Director Dialogue: how do we tackle climate challenges?
Director Dialogue: how do we tackle climate challenges?
Boards of companies are under increasing pressure to demonstrate how they are going to meet climate targets.
As Schroders’ chief executive Peter Harrison wrote in January last year: “By 2050 we may find the effects of the pandemic will be dwarfed by the consequences of unchecked global warming.” He warned: “The future actions of companies is critical to solving this crisis, yet too little is known of their long-term plans.”
At that time we wrote to all the UK’s largest companies asking them to publish detailed and fully costed transition plans on climate change. We expanded on this dialogue globally. We are more than one year on now and understanding the detail of those transition plans is more important than ever. Here’s why.
Why is it important to have dialogue with companies over their transition plans?
You will be hard pressed to find examples of companies without a net zero by 2050 goal today. In a nutshell, what we want to know is whether businesses are cutting emissions by as much as possible as soon as possible and being transparent about it.
It is also important to understand if the company is managing the social impacts of a rapid transition on its workers, communities, suppliers and consumers.
Climate scientists have said the world needs to reach net zero by the middle of the century, and according to the United Nations more than 130 countries have set or are considering a net zero by 2050 goal. More than 2,000 businesses and institutions are working with the Science Based Targets initiative, which promotes best practice, to reduce their emissions in line with climate science.
However challenges to understanding the credibility of net zero goals are numerous. They include varying definitions and use of language (think “carbon neutral” vs “carbon-free”), questionable use of offsets and the absence of interim targets. It is crucial we understand the nuance.
This is not only important in the fight against climate change but is also about profits. As an asset management business, our aim is to provide excellent investment performance for our clients by seeking out companies with sustainable and robust business models.
How we invited FTSE 350 NEDs to our HQ to debate climate issues
Kimberley Lewis, Schroders’ Head of Active Ownership, has already shared how our inaugural Director Dialogue event epitomises our approach to sustainability challenges.
In February this year we held our first Director Dialogue event. We invited FTSE 350 non-executive directors, or NEDs, to come together with Schroders’ sustainability specialists and fund managers to discuss some of the most complex sustainability challenges.
We discussed how boards can and should be held to account on climate, how we can get the worker voice into the corporate boardroom and how ESG metrics can feed into executive remuneration.
The idea of Director Dialogue was to deliberately choose topics which are “grey” areas. That is, where there is room for debate on a variety of different approaches companies may take to address these challenges.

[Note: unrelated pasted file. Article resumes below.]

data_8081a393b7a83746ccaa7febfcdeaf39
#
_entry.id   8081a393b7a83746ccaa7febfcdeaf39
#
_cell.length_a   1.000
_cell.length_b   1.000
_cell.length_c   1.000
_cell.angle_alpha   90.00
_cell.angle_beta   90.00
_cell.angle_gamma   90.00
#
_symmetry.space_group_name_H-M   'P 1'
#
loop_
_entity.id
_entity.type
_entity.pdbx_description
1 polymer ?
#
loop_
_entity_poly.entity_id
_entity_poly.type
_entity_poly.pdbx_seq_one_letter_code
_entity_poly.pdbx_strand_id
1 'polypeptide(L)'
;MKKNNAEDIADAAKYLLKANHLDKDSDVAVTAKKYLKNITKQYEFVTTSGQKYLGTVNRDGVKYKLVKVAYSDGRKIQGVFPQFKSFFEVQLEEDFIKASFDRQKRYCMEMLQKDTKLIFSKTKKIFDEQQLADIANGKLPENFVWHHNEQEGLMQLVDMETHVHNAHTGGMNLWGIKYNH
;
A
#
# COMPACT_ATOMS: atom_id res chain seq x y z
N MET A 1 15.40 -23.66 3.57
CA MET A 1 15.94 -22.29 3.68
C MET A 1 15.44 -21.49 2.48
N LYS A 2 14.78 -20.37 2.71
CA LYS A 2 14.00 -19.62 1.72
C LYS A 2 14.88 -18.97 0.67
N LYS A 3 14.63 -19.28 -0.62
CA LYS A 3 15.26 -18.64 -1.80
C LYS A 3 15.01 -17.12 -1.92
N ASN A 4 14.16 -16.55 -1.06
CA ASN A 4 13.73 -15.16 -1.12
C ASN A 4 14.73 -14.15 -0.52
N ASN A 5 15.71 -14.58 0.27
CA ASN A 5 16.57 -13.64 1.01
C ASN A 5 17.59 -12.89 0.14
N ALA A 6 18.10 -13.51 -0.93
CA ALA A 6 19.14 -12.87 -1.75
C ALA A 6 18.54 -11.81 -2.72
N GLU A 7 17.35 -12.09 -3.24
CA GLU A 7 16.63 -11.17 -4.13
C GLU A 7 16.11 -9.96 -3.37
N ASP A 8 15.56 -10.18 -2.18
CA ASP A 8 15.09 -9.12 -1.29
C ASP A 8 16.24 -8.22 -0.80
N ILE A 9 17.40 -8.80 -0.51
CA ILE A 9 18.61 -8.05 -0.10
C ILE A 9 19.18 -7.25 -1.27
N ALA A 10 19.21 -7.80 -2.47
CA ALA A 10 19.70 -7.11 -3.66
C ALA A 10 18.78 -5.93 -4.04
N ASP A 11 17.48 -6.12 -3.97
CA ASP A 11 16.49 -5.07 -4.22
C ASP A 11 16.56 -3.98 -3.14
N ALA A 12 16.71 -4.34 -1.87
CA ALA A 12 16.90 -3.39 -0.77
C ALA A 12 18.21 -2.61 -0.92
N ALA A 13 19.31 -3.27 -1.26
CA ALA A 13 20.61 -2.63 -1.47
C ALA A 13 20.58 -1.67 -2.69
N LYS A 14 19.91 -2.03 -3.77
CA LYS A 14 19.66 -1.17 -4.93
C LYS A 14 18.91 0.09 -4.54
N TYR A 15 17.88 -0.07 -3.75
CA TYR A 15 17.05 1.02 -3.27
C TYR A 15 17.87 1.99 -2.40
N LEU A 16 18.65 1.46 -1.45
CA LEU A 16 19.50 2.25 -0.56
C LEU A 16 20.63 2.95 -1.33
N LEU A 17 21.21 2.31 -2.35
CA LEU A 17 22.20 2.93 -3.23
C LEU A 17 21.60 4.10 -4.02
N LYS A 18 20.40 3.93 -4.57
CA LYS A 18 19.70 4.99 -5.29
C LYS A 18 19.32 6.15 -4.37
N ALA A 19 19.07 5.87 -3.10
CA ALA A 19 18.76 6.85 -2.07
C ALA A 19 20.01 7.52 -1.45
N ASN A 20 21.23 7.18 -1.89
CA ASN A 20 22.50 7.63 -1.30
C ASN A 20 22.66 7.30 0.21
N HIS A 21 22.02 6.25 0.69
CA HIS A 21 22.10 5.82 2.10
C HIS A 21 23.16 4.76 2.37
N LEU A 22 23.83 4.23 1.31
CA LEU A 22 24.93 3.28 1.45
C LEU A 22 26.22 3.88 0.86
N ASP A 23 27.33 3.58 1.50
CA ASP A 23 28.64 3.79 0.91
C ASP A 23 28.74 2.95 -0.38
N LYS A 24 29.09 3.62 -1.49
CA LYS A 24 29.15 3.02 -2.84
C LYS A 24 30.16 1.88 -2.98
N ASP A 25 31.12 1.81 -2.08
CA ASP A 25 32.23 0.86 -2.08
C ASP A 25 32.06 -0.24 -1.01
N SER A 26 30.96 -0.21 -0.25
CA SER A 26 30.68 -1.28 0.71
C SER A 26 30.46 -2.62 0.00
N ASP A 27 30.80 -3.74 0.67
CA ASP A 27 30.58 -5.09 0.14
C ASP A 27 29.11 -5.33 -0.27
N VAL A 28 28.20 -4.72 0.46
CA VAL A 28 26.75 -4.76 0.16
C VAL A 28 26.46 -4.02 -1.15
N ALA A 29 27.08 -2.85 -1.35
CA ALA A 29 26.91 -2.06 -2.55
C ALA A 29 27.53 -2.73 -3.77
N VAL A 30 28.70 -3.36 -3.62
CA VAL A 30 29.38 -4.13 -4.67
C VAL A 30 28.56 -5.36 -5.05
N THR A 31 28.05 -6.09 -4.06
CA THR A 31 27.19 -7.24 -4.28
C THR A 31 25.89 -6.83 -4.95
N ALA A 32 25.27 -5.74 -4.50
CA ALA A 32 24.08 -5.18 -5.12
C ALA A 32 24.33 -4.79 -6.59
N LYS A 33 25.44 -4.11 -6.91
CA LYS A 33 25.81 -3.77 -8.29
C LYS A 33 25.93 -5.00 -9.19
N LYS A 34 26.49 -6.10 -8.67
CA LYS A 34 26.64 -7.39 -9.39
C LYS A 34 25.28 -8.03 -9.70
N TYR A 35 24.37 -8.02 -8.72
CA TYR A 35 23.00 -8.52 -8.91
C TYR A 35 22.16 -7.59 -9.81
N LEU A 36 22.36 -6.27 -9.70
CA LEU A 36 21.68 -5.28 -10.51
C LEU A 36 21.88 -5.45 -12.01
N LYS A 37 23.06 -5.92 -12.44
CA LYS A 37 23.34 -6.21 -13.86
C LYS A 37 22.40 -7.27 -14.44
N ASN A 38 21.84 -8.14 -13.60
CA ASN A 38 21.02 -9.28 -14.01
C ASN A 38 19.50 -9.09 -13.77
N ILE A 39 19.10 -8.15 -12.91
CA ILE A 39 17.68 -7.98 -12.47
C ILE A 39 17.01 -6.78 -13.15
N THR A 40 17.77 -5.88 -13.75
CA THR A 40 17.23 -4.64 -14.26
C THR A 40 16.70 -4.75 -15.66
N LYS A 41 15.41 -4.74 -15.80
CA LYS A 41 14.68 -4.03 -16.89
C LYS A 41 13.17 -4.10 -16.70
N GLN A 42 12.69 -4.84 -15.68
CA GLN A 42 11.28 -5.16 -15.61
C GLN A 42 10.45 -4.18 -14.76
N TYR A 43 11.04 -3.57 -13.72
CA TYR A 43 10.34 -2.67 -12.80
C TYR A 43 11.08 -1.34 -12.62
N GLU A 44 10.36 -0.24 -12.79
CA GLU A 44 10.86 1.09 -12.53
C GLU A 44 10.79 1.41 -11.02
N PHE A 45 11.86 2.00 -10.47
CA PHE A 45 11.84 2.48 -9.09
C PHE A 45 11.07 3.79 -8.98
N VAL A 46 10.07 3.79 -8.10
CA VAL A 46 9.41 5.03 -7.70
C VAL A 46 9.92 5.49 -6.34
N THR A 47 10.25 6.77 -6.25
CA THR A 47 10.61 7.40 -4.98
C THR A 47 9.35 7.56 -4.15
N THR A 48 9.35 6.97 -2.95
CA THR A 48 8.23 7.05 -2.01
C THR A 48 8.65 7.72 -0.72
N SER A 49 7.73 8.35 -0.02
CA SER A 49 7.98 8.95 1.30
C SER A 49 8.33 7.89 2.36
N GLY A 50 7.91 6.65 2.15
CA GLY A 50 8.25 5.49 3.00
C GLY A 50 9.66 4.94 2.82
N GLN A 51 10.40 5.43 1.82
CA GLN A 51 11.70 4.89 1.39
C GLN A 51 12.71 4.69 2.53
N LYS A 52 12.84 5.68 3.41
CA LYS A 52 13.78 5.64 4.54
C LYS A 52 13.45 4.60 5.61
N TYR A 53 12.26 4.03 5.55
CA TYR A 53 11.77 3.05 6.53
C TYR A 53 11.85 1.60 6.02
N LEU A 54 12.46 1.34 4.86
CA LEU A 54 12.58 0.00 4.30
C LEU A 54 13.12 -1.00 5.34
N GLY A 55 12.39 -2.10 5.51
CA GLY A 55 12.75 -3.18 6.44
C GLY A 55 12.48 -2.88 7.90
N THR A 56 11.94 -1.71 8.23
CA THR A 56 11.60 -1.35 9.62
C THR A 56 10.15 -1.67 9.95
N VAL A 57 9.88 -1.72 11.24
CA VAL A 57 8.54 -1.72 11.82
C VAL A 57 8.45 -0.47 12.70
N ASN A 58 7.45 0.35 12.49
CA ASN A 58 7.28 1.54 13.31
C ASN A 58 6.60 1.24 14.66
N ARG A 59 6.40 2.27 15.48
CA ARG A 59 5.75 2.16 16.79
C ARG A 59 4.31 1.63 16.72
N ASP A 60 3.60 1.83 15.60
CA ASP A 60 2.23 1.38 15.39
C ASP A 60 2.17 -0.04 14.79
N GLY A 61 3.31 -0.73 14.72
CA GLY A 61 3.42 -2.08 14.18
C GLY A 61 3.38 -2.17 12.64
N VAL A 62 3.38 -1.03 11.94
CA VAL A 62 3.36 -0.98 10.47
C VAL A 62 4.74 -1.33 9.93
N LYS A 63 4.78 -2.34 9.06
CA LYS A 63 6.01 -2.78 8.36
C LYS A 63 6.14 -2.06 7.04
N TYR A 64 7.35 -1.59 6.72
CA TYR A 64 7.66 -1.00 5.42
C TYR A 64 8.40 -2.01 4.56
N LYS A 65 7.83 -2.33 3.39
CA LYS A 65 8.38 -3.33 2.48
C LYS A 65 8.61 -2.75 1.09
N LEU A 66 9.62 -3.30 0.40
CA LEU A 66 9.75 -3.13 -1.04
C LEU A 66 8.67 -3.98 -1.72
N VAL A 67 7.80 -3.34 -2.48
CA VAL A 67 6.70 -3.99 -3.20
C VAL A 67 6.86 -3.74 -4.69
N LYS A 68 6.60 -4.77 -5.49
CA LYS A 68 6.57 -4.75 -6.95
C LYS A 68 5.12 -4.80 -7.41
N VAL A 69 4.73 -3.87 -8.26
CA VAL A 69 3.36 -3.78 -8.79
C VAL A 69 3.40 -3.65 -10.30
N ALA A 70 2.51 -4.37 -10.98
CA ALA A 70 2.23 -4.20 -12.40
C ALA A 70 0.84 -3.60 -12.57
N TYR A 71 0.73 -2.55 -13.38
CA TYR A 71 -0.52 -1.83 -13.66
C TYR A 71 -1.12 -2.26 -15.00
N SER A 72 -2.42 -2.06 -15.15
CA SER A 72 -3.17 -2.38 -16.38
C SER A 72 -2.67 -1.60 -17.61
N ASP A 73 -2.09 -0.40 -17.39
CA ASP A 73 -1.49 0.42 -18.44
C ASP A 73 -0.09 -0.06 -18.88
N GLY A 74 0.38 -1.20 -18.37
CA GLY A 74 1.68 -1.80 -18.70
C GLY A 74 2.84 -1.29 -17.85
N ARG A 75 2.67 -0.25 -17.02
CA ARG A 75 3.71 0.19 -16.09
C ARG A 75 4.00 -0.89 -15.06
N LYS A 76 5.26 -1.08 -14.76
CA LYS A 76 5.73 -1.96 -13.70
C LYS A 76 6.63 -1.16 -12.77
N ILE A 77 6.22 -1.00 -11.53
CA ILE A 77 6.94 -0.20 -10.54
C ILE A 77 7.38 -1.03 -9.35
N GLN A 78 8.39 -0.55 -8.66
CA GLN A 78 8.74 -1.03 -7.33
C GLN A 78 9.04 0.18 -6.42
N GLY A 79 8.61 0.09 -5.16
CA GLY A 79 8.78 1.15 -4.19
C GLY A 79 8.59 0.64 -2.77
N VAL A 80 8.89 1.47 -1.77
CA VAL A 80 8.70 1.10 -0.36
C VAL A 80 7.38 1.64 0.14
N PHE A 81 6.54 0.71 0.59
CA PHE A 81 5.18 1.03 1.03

On climate change, it is clear that there are disagreements about who should be held to account and which benchmarks and metrics to use.
There are competing factors outside of the control of companies and some expressed frustrations over a perceived lack of understanding from policymakers over what is realistic.
Generally there is acceptance of the importance of transition, and companies are now facing the reality of implementation. However, directors do not yet feel fully equipped to deal with the challenge.
Many are seeking training and we expect board composition to be increasingly impacted by the need for climate change expertise.
Case study: VW lobbying disclosures
An investor group including Schroders challenged VW on lobbying and climate risks this year. Schroders co-filed a shareholder resolution in April urging the German carmaker to explain how its lobbying activities help to address climate risks.
VW does disclose its trade association memberships, however the company lacks a comprehensive disclosure of how those associations’ lobbying goals and activities align with its own climate goals.
It is felt that without that assessment VW risks impeding progress on its climate transition strategy and reputational damage.
VW rejected the shareholder proposal, which means it did not appear on the ballot at its AGM on Thursday 12 May.
The continued rejection of the investor request is in contrast to many of its peers including Mercedez-Benz and BMW, which have both made recent public commitments to include a review of climate lobbying policies and positions as part of their annual disclosures.
What are Schroders’ own climate targets?
At the end of last year, Schroders published its Climate Transition Action Plan, which details our pathway towards operating as a net zero business.
Schroders’ greenhouse gas emission reduction goals were formally validated by the Science Based Targets initiative (SBTi) in January.
We are among the first 20 financial institutions to be validated and the largest investment manager by assets under management.
Our targets include reducing emissions from our own operations, as well as our “financed emissions”, i.e. the emissions arising from the companies in which we invest.
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